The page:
Commentary: Recalcitrant Tier 3 refineries shouldn’t get tax break

(Trent Nelson | The Salt Lake Tribune) Utah Gov. Gary Herbert tops off the tank of his state-issued SUV at the opening of a new Speedway convenience store and gas station that will sell lower-sulfur “Tier 3” gasoline, in Salt Lake City on Monday Nov. 25, 2019.

If you’ve spoken with a legislator on either side of the aisle about funding bills this year, you’ve most likely been told that there is little to no money.

To oversimplify a complicated situation, Utah’s general fund revenue (i.e., sales tax) is not keeping up with demand and budgetary restraint is up, with legislators closely monitoring where every penny will be spent during the next state fiscal year.

Even with this “watchdogging” to ensure that the state government isn’t living beyond its means, there is an effort to find a way to reward two of Utah’s refineries for not producing Tier 3 gas on a timetable that has already been met by our three other refineries.

Why all of this effort over Tier 3 gas? Tier 3 gas can reduce PM 2.5 emissions from newer automobiles by as much as 80%. Using Tier 3 gas in older vehicles can make even the dirtiest cars on the road significantly cleaner. You can find out more about the benefits and where to buy this gas at Tier3Gas.org. This is a game-changer for air quality in Utah.

In 2017, with Gov. Gary Herbert’s leadership, the Legislature approved a sales tax exemption to refineries to incentivize them to speed up the production of lower-sulfur Tier 3 gas and meet the 2020 EPA requirement. A provision in EPA’s regulation allowed refineries to meet the requirement for Tier 3, by: (1) producing Tier 3 to meet a national average requirement regardless of where the air pollution problems are the worst (for example, a company may produce Tier 3 gas at larger facilities in other states and skip smaller ones in Utah); or (2) by purchasing credits.

Utah created an incentive to encourage local refineries to make the switch to producing Tier 3 locally. Marathon, Chevron and Silver Eagle hustled to convert to Tier 3. But the other two refineries, Big West and HollyFrontier, have not made the change.

Now they want to retain the benefit of the tax exemption while not actually complying with the terms of the incentive in a timely manner. Instead, they want the timeline extended for three and a half more years. This is like telling kids who turned in their homework on time that the kids who didn’t would be given an extra week without penalty.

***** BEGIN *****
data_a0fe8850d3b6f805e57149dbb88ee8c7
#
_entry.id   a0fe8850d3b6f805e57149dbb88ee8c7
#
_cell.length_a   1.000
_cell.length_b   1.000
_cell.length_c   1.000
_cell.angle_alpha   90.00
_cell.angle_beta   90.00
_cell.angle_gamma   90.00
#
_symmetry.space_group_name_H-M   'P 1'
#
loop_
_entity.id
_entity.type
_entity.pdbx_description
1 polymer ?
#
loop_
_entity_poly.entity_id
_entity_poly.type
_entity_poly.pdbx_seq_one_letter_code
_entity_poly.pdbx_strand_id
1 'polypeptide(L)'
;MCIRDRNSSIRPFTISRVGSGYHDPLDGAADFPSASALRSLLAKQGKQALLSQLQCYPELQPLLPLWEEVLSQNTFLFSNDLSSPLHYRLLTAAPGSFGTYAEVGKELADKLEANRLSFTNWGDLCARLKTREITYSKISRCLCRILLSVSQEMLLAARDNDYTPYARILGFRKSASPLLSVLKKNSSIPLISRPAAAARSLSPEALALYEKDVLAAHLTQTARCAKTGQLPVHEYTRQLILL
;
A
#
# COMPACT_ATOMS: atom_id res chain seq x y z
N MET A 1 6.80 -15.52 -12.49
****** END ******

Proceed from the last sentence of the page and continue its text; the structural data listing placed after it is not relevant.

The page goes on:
Legislative analysts estimated that giving this exemption to Big West and its parent company, FJ Management, would cost the state $2.1 million in 2019 alone, let alone future costs.

The purpose of giving refineries a tax exemption was to encourage timely Tier 3 gas production in Utah. The refineries were given multiple years and ample opportunity to begin producing this cleaner fuel. Extending this tax exemption now would reward these two refineries for inaction. It would symbolize fiscal irresponsibility at the cost of the taxpayers.

When the state celebrated the production of Tier 3 gas in Utah last fall, we recognized the three refineries as good corporate citizens. We didn’t call attention to the lack of action by the other two. We certainly want all gasoline produced and sold in Utah to be Tier 3.

Rewarding inaction isn’t the right approach. When the Legislature creates incentives to assure Utah industries operate in the best interests of its residents, we, as legislators, have an obligation to make sure they are applied fairly. We must hold corporations accountable for delivering the intended results.

As citizens we have the power to vote with our wallets. Utah’s airshed and taxpayers need the benefits resulting from Tier 3 gasoline as soon as possible. We want all refineries to produce Tier 3, and it’s now up to them to make the change.

Fill up your tank with gas from stations listed at Tier3gas.org, and do your part for cleaner air.

Submitted by the co-chairs of the Utah Bipartisan Legislative Clean Air Caucus: Sen. Luz Escamilla, D-Salt Lake City; Sen. Todd Weiler, R-Woods Cross; Rep. Patrice Arent, D-Salt Lake City; Rep. Joel Briscoe, D-Salt Lake City; Rep. Stephen Handy, R-Layton; and Rep. Suzanne Harrison, D-Draper.